Christy Carlson Romano says her TikTok, YouTube videos are a ‘memory until now’

Those who grew up on the Disney Channel in the early 2000s may remember Christy Carlson Romano in some of her successful roles: the older sister of “Even Stevens”, the voice of the iconic “Kim Possible” or even the uncompromising drill sergeant in “Cadet Kelly”.

Now, more than a decade later, Romano has stepped forward in front of her characters to reintroduce herself to the world — via YouTube and TikTok.

“I originally started the YouTube channel with my husband as my producing partner,” Romano, 37, said in a recent interview. “We started it because a lot of people would come up to me on, you know, appearances that I would make. And they would say, you know, ‘What are you doing?’ and, ‘We miss you’ and, ‘What’s going on? What are you doing?’…I was like, well, this is a great opportunity.

Romano launched “Christy’s Kitchen Throwback” in 2019, cooking with other now-adult child stars while reminiscing about their past experiences. The series inspired her next cookbook, pushed her into the world of social media, and taught her how to connect with her audience.

But it wasn’t the cooking videos that caught people’s attention. Over the past year, during the pandemic, Romano’s content has gone from high-production videos to simple walk-and-talk vlogs, where she opens up to her audience about behind the scenes of her growth as a ‘actor.

People became captivated by his frankness.

“I just want to thank Christy for her vulnerability, her journey is amazing and insightful and such a beautiful soul what a great role model,” a viewer commented on one of her YouTube videos.

“Why pay for Disney+ when you can just watch this Christy Carlson Romano TikTok on loop,” one person wrote in a tweet.

“Christy Carlson Romano’s YouTube channel is essential,” wrote another onesharing a clip from one of Romano’s YouTube videos titled “How I Lost Princess Diaries to Anne Hathaway.”

She has amassed over 713,000 followers on TikTok and 6.5 million likes. On YouTube, where she has 355,000 subscribers, her most watched video of the last year is the one titled “Why I’m not talking to Shia LeBeouf”.

In fact, in many of Romano’s most popular videos, she shares personal stories of childhood stardom and the difficult transition to young adulthood.

She opened up about her experiences with alcohol (in July she revealed she had been five years sober) and an eating disorder, the fact that she wasted a lot of money that she gained from her days at Disney and personal stories from her time on set.

“Some of my experiences are unique, but I’ve been pretty quiet about my interpretations, my experiences, and I’ve found over the past six months, yes, I can definitely talk about the side effects of this trip” , Romano said. .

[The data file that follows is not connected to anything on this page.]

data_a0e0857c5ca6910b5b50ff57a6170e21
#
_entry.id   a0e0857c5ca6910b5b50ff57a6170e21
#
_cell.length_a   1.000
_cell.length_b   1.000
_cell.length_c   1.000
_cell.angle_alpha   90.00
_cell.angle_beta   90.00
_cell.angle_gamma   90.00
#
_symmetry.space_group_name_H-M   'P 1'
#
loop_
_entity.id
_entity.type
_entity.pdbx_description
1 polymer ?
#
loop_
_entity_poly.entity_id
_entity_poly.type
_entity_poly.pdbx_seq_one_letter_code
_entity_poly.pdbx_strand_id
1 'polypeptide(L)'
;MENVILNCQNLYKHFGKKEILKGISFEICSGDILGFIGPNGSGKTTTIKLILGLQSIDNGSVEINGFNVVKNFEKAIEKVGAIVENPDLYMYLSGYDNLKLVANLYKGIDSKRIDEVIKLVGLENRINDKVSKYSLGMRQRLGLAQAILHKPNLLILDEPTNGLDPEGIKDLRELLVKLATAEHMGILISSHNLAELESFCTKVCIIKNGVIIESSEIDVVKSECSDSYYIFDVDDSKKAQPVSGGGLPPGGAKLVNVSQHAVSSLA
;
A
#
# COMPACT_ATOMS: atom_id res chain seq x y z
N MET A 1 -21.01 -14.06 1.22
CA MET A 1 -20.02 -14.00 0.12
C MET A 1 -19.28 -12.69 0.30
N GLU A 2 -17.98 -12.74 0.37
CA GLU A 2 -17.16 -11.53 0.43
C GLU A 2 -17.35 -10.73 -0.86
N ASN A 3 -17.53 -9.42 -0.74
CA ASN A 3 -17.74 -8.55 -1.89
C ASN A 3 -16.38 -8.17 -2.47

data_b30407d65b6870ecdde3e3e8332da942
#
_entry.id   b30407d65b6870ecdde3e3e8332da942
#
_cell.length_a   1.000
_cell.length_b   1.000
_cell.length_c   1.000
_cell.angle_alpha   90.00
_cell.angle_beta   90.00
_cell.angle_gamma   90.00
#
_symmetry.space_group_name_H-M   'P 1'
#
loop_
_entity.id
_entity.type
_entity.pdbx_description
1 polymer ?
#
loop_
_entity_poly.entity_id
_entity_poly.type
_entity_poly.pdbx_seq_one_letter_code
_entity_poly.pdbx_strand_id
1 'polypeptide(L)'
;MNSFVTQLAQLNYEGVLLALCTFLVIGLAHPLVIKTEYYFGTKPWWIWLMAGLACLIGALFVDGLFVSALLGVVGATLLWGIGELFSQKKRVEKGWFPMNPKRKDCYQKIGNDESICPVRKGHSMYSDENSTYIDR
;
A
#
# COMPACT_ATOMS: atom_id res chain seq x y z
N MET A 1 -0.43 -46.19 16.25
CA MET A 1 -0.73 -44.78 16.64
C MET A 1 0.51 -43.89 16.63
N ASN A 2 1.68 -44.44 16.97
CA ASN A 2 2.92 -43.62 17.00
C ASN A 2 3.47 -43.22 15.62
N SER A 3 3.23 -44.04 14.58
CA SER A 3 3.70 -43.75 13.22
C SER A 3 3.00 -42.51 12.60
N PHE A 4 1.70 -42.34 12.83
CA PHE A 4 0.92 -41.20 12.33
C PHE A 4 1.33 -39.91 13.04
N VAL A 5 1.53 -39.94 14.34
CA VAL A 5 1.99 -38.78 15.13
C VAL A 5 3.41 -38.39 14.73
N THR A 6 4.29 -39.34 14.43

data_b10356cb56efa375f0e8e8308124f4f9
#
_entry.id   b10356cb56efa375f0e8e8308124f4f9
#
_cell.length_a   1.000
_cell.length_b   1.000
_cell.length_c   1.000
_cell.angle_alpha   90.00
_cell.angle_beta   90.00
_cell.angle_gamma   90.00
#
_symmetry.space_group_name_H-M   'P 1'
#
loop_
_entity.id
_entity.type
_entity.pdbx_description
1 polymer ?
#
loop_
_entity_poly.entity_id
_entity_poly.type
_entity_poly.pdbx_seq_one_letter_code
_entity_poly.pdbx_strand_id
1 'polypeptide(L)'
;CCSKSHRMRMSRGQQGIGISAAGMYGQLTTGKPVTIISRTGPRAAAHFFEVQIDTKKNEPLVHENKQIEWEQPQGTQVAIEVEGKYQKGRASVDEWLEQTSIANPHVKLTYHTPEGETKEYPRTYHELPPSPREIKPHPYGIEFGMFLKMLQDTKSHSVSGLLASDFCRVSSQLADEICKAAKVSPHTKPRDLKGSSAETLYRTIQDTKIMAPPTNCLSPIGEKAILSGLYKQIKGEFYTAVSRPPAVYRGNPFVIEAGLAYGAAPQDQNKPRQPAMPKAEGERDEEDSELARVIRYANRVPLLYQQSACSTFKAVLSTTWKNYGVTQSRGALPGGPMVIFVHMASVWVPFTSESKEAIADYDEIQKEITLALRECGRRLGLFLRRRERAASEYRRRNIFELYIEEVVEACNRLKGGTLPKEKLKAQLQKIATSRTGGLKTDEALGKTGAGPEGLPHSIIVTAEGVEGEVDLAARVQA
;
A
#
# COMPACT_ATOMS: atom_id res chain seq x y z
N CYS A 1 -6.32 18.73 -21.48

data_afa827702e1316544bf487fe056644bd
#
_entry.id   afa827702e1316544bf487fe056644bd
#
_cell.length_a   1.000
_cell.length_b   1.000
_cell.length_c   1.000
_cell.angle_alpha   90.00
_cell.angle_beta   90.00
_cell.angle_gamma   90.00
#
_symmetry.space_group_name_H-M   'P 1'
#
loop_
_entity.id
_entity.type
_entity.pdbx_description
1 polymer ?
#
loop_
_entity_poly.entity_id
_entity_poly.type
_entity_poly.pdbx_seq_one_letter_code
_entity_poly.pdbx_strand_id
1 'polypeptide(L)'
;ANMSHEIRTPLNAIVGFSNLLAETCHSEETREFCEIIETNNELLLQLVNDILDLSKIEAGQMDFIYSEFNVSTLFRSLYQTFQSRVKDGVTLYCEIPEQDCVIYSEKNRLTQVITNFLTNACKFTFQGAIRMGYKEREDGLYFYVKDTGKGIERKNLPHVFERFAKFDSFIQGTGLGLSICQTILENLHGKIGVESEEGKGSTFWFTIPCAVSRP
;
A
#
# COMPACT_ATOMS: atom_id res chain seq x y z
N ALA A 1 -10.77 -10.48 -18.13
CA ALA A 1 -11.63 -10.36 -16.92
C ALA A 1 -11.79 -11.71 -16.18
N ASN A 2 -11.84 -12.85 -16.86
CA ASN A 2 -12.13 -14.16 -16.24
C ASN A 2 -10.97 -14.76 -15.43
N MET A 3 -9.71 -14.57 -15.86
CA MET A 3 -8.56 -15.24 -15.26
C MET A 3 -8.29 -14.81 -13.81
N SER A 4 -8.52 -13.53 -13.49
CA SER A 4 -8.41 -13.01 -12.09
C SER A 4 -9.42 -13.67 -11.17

“I covered a lot of very intense topics about my life, but it really got people to know who I am and what my opinion is, and how I live my life,” she said.

Attention can be triggering, Romano said, and she had to stay in touch with her own anxieties and fears when she decided to upload a more personal video to her account. Although she grew up on screen, she said she didn’t feel comfortable with public attention.

Offering so much of herself online has exposed her to a new wave of criticism and headlines. Many have referred to his videos as clickbait.

“I touched on clickbait in that, yes, they are clickbait methods, but they deliver on the promise of the title,” Romano said. “I always do that, where I immediately address it…then I kind of pontificate about it. I unpack it. I put a personal touch to it.

Christy CarlsonRomano.Kristal Eve Photography

For now, she is contemplating her future as a working mother and carefully planning her next moves. She said she hoped to move away from personal stories while giving her audience her perspective on pop culture issues, calling it a “natural progression.” She also told Disney Channel that she would be willing to mentor a young actor if there was interest.

“Quarantine, I think, pushed a lot of people who thought they were otherwise okay to the edge,” Romano said. “And that’s why mental health is so important. But again, children tend to be ignored because they earn money. They are famous. They have fun. »

Romano said she knew there were many stories she would not share with the world, articles that would violate confidences and friendships. But in many ways, this reintroduction has allowed her to reflect on what she has to offer her audience and people more generally.

“It’s kind of like a memoir so far,” Romano said. “But if I was a young actor, I’d follow my page. Because I am, some of them are cautionary tales. But those are my life lessons. … They’re authentic and genuine and true.

Raymond T. Helms